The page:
The gender reversed, multi-colored, still learning how exactly how to do this Fantastic Four face an old villain, new challenges, and try to understand a machine that goes “boop boop.”
Be warned, spoilers live below.
Written by Matt Fraction
Illustrated by Mike Allred
Ant-Man! She Hulk! Medusa! And, um — Ms. Thing?
– How does the rest of the Future Foundation react to the new team?
– What classic Fantastic Four super-villain can’t wait to get their hands on the new FF?
Of all the comics Marvel has ever published, “Fantastic Four” has always been the one that felt the least changed over time. Of course, this is an illusion created by a consistent cast, infrequently updated costumes, and a, at times seen as corny, family feel to the book. The tone of the classic “Fantastic Four” stories has moved over to “FF,” where Matt Fraction and Mike Allred do their damnedest to bring readers a comic that feels from the Silver Age, while fitting firmly in the Modern Age.
The New York of “FF” is one where reporters still wear fedoras with “Press” signs in them, but right next to the reporter is a kid with a smartphone. She-Hulk talks about her Stella McCartney outfit, while fighting the same villains in the same setting as “Fantastic Four” #1 51 years ago. Having Mole Man and his giant companion as the villains reinforces the ties to the Lee/Kirby original series in a pretty blatant way. This could read as trying too hard, or attempting to cash in on false nostalgia, but it doesn’t. Seeing references from the ’60s alongside characters created in the past few years shows both a reverence for what has come before, and a path towards future adventures. In short, “FF” is proving itself to be the anti-New 52.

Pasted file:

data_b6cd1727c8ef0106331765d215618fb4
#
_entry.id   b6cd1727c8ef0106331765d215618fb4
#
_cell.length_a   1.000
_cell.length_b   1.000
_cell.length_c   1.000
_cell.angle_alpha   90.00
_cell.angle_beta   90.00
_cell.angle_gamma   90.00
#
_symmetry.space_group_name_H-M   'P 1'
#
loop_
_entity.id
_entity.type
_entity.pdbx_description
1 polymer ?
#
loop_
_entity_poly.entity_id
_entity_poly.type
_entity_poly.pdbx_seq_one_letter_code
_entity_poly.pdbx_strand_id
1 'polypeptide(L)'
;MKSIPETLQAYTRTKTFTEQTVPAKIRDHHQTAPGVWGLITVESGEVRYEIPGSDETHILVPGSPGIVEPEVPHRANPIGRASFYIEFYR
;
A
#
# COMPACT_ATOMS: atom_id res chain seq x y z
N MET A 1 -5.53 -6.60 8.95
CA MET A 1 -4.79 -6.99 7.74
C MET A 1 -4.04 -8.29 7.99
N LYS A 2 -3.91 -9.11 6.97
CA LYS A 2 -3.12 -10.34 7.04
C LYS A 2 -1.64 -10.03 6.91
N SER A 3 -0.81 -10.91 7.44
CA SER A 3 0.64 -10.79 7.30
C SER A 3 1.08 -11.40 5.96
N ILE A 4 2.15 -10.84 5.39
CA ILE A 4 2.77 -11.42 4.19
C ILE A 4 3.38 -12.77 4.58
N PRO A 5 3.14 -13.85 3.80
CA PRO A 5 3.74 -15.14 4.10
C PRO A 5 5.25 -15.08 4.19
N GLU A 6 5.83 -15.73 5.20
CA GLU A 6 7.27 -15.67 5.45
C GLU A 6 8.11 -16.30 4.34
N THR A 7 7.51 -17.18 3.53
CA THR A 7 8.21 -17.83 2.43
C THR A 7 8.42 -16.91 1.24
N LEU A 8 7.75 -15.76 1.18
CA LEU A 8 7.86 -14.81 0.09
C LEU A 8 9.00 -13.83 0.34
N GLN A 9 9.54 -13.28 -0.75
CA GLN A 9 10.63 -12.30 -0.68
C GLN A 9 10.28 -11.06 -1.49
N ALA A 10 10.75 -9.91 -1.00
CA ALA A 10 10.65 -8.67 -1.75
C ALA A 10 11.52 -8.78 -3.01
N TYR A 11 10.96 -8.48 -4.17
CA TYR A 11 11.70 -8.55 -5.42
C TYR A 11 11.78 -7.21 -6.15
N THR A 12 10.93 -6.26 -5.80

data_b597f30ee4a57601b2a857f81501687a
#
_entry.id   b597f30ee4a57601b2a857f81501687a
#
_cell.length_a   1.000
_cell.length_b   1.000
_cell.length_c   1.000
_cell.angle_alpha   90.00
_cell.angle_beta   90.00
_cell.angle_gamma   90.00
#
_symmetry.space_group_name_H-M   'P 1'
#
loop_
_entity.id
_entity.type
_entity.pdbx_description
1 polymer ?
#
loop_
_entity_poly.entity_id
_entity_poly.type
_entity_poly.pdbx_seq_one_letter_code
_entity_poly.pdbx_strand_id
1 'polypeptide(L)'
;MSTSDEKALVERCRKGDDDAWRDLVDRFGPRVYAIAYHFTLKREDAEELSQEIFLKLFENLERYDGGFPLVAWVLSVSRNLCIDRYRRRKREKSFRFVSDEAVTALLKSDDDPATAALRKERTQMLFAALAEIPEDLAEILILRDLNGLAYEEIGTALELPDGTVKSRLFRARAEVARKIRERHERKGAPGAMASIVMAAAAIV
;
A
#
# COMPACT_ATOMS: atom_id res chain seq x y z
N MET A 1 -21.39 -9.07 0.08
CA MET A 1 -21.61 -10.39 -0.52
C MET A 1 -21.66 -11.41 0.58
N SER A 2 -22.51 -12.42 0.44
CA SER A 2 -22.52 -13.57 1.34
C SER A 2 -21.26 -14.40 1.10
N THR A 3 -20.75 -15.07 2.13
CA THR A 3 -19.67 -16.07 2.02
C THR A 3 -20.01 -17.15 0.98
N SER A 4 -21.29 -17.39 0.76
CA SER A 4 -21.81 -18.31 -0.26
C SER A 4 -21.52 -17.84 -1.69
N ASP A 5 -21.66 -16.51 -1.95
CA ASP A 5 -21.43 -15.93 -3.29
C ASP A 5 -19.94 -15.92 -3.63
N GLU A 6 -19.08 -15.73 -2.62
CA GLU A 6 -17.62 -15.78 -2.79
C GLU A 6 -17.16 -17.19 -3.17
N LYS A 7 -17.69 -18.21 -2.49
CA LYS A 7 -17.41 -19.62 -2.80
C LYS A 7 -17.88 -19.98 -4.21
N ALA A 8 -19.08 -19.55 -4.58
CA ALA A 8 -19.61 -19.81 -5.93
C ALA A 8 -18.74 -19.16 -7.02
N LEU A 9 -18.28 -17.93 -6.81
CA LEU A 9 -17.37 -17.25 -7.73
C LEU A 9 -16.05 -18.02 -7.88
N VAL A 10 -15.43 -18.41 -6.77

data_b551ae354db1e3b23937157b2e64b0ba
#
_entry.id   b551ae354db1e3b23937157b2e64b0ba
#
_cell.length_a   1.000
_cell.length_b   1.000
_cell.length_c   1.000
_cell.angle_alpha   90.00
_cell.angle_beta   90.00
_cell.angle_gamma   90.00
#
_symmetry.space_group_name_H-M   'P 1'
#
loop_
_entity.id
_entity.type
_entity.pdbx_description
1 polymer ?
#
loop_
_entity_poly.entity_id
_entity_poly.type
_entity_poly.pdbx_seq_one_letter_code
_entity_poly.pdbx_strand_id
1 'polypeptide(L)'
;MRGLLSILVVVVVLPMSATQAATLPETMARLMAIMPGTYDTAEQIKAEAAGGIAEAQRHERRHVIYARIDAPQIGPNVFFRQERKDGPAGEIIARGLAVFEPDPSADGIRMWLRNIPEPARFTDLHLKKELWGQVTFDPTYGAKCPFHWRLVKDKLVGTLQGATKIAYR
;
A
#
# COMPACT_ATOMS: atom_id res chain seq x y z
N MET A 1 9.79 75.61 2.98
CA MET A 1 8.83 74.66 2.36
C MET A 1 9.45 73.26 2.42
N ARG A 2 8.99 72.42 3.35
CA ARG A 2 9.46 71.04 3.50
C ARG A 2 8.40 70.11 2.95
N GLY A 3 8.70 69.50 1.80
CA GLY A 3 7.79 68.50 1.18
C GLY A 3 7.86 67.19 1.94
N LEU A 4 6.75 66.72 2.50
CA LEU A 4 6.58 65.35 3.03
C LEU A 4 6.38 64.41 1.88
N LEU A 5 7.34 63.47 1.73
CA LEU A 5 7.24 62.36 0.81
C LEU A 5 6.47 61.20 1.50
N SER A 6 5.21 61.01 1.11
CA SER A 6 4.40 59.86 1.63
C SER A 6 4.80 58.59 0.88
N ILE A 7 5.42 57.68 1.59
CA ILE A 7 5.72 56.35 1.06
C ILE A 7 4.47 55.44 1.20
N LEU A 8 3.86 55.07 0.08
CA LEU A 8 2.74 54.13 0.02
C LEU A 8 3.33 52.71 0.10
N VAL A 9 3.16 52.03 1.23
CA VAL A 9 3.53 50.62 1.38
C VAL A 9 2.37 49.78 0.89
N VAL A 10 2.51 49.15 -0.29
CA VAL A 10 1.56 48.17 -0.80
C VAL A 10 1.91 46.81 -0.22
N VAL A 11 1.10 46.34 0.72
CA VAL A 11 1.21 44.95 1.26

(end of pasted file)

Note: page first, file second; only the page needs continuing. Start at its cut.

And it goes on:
The selling point of this book for many, including myself, is Mike Allred on pencils. Allred was recently on “iZombie” for Vertigo, which was an enjoyable book, but never felt like it was pushing him to his full potential. Here, Allred’s work seems fully realized, and have all his hallmarks: stylized humans, freaky looking creatures, a grace of movement, and humor never deep beneath the surface. The redesigned costumes for the replacement 4 both fit in with the recent history of the team, but add something that is unmistakably Allred. This, like “X-Statix” before it, feels like something only Allred could draw.
In fact, “X-Statix” is a pretty good comparison to make for this book in general. “FF” is the furthest extreme version of the Fantastic Four – the adventures of the extended family, ever accepting and welcoming (even to a pop star playing superhero), amping the humor up a notch, and taking the conventions of the genre and having fun with them. And, because both books didn’t feature the “main” characters of their lineage, a certain freedom was achieved.